It was a rather long book, but interesting and it makes me want to know more. I love that all of these authors that I’ve listened to lately have spurred my scientific interest again. It’s been dormant for many years. No more. Cosmos gets a strong four.

Review of “The Ballad of Songbirds and Snakes” by Suzanne Collins

Title: The Ballad of Songbirds and Snakes
Author: Suzanne Collins
Series: The Hunger Games #0,5
Genre: Fantasy
Pages: 825
Published: 2020, Scholastic Press
My Grade: 4 out of 5

GOODREADS’ DESCRIPTION

It is the morning of the reaping that will kick off the tenth annual Hunger Games. In the Capitol, eighteen-year-old Coriolanus Snow is preparing for his one shot at glory as a mentor in the Games. The once-mighty house of Snow has fallen on hard times, its fate hanging on the slender chance that Coriolanus will be able to outcharm, outwit, and outmaneuver his fellow students to mentor the winning tribute.

The odds are against him. He’s been given the humiliating assignment of mentoring the female tribute from District 12, the lowest of the low. Their fates are now completely intertwined—every choice Coriolanus makes could lead to favor or failure, triumph or ruin. Inside the arena, it will be a fight to the death. Outside the arena, Coriolanus starts to feel for his doomed tribute . . . and must weigh his need to follow the rules against his desire to survive no matter what it takes.

MY REVIEW

This book really made me miss The Hunger Games. I remember one of my hostkids in California 2013, when I was an au pair, who forced me to read them while I was there. One of the best recommendations I’ve ever gotten. We had so much to talk about after I had finished all three of them. It was nostalgic reading this prequel and I feel like I want to reread the trilogy (but who has the time?).

It was easy to recognize Collins’ writing, I was once again in Panem but this time at the time of the tenth Hunger Games instead of 74th. The games are not yet developed into the dramatic event it is in the trilogy, we get to see how it changed and that President Snow had a big part in it.

In The Ballad of Songbirds and Snakes, Coriolanus Snow (the awful president) is the protagonist and it’s amazing that you start to sympathize with him. Everyone knows how horrible he is, yet you root for him in this book. That’s excellent writing!

The book led me to think that he would actually turn out fine in the end, although I knew that he would turn into the monster that he is in The Hunger Games. But it wasn’t until the very last chapter that it all turned. I was always on edge, hoping that the historical events would change and Snow would finally get his girl. Sadly, no. Still unhappy ending.

Well worth a read! If you love the Hunger Games, you’ll definitely love this book too! 4 out of 5.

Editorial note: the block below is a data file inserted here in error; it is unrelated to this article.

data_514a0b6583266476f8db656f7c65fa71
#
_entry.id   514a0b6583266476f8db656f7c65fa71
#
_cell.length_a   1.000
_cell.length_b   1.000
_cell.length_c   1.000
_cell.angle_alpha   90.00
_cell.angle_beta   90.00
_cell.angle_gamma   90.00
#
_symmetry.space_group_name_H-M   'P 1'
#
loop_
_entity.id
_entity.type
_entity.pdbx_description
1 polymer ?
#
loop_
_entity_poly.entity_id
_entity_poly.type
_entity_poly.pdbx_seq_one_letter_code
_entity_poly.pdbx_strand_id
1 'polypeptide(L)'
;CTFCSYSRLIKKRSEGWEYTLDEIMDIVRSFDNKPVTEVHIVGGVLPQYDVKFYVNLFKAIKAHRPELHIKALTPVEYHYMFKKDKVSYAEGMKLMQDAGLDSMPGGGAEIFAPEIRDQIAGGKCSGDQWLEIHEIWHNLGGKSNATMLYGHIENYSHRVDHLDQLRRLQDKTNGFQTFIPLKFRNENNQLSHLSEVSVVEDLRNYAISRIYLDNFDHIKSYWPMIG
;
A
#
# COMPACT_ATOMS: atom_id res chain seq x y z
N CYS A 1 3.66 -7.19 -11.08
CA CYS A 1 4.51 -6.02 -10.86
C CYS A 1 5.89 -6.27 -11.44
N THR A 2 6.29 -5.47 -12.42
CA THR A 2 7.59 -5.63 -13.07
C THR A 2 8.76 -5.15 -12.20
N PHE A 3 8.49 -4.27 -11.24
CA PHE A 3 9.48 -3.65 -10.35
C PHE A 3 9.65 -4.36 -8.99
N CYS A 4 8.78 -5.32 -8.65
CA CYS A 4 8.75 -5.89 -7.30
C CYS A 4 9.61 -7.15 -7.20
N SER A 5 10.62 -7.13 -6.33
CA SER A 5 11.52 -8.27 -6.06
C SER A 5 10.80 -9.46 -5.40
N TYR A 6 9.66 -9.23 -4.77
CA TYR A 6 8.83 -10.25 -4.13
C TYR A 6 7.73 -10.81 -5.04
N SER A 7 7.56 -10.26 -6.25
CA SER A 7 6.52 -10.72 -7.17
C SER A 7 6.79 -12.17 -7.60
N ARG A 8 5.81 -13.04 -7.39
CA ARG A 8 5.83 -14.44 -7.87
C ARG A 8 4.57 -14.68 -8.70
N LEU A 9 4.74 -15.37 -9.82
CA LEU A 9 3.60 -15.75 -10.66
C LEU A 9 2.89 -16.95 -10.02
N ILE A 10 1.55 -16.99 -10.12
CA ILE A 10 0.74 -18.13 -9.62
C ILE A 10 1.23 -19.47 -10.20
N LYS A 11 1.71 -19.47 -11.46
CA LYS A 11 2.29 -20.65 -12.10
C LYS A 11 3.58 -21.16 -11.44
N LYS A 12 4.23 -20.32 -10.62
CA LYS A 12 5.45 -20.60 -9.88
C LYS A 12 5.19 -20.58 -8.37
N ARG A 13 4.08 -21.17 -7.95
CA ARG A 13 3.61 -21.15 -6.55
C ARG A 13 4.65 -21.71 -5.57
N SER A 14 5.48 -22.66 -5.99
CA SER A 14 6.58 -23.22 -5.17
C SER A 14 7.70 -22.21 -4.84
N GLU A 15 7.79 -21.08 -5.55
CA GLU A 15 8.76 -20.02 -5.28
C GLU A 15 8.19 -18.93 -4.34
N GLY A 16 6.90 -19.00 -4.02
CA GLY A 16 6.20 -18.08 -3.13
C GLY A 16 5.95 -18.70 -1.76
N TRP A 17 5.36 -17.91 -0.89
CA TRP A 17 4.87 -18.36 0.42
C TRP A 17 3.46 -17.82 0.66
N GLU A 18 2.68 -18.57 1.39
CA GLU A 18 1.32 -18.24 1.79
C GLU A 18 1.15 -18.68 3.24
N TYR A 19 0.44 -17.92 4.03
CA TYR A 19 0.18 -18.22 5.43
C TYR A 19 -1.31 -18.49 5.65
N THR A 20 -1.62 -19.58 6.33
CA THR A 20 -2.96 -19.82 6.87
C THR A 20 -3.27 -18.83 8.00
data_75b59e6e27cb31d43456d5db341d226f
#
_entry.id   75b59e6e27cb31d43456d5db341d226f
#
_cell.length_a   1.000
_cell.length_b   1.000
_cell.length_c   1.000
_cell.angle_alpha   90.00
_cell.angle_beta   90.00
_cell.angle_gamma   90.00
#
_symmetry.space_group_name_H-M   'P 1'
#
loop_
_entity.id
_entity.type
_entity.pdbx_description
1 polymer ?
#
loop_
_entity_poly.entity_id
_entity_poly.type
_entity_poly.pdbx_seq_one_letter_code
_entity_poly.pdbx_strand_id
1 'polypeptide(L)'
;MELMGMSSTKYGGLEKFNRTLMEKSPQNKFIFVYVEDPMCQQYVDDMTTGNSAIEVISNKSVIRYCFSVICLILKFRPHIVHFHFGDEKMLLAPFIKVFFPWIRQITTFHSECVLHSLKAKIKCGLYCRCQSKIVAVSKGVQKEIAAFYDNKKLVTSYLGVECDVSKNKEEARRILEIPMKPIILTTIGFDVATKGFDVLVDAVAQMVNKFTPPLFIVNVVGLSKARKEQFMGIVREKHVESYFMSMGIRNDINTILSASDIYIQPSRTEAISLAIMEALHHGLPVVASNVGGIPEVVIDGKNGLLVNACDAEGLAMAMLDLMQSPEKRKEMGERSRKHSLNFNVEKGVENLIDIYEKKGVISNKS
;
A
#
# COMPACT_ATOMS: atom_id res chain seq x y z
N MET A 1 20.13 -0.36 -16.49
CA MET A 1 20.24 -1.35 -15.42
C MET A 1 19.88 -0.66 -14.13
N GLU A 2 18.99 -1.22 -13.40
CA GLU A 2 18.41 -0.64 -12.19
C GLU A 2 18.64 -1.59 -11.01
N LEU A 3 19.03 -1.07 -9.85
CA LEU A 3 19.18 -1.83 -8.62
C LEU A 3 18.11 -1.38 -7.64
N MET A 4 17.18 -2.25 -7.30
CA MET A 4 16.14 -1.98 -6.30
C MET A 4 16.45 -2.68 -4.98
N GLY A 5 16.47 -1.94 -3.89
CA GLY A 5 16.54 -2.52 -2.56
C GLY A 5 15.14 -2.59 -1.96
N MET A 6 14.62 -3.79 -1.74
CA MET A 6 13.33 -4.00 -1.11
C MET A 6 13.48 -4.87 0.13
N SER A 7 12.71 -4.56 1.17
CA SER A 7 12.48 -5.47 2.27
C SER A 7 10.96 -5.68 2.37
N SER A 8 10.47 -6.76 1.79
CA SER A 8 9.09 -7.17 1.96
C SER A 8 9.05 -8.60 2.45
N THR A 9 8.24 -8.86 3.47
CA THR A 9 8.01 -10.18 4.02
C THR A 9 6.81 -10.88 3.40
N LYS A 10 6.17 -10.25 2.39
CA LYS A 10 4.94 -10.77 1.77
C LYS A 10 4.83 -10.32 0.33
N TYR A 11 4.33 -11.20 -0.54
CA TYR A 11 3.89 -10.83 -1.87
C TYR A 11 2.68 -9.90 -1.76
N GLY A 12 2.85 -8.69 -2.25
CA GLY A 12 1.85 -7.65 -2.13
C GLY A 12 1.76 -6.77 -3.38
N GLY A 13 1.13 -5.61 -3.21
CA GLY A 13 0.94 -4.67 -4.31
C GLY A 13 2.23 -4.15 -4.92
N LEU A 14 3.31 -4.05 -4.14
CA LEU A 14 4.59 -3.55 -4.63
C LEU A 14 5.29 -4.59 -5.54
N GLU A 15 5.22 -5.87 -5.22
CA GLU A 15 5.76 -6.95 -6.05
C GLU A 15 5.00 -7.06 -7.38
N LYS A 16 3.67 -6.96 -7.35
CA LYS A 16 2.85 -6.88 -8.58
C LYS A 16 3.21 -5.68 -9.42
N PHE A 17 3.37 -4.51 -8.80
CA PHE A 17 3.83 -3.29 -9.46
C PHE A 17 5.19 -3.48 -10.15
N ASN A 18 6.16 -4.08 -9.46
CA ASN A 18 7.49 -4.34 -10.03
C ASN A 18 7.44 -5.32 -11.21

Review of “Omgiven av Motgångar” by Thomas Erikson

Title: Omgiven av Motgångar (Surrounded by Setbacks)
Author: Thomas Erikson
Series: –
Genre: Nonfiction
Length: 9 hours 36 minutes
Published: 2020, Bonnier Audio
My Grade: 4 out of 5

GOODREADS’ DESCRIPTION (translated to English by me)

The successfull author Thomas Erikson has previously dealt with idiots, psychopaths, couch potatoes and bad bosses. This time, he takes on a holistic approach on setbacks in all of its forms: problems at work, in the family, economic issues, trouble in paradise, crazy neighbors, consuming relationships… When life feels like one major uphill. As usual, Thomas uses examples that all of us recognize ourselves in. With a slight bit of humor, he guides us towards the light at the end of the tunnel and points to solutions both within and outside ourselves.

 

MY REVIEW

Compared to his other books that I recently read, Surrounded by Idiots and Surrounded by Psychopaths, this book is solely based on his own experiences and that made me a bit skeptical when I started listening to this book. But after finishing it, I’m glad I spent those ten hours doing it. I don’t think these kinds of things needs to be backed up by science and trials, it’s honestly just sense and logic. What I needed was to hear it so that I could be more aware of it. In my world, what he says makes sense and in contradiction to my blue personality, I don’t feel the need to have all of his claims to be backed up by data and science.

As with his previous books, he describes how the different colors of the disc-system, that is described in Surrounded by Psychopaths, think of setbacks and success. Even if he shortly describes the colors even here, I suggest you read Idiots first to have a greater understanding.

He gives us examples of situations, what the people thought they had to do in order to be successful and why or why not they didn’t succeed. He gives us an eight point list with things we need to have in order to be successful. But the most important thing is that success and setbacks are different for all of us. Each of us need to define what we see as a success and that’s hard when we’re surrounded by all social media and commercials and other people. I thought it was great that he mentioned Hjärnstark (The Real Happy Pill) by Anders Hansen. I love that all of the books I’ve read lately, and the class I’m taking, The Science of Well-Being, all fit together and claim the same things. It makes me feel safe somehow. And more secure in myself.

As usual, I didn’t take the exercises that he gave us. But I’ve been thinking about it, and even if I can’t say right now what success is for me, I am successful. And have been for quite some time. We all face setbacks, and I’ve definitely had my share, but I think what’s had me going is my attitude that I can make things better if I want. Sometimes I don’t want, sometimes I want to be in “Later-ville”, but as long as I don’t get stuck there and keep on going toward “winning-ville”, that’s fine.

This might not have been a science book with acclaimed facts and data, but it was definitely a go-get-it book with lots of inspiration and motivation to make me want to become a better and a happier person. If you need that, it’s definitely a good read. It therefore gets a 4 out of 5.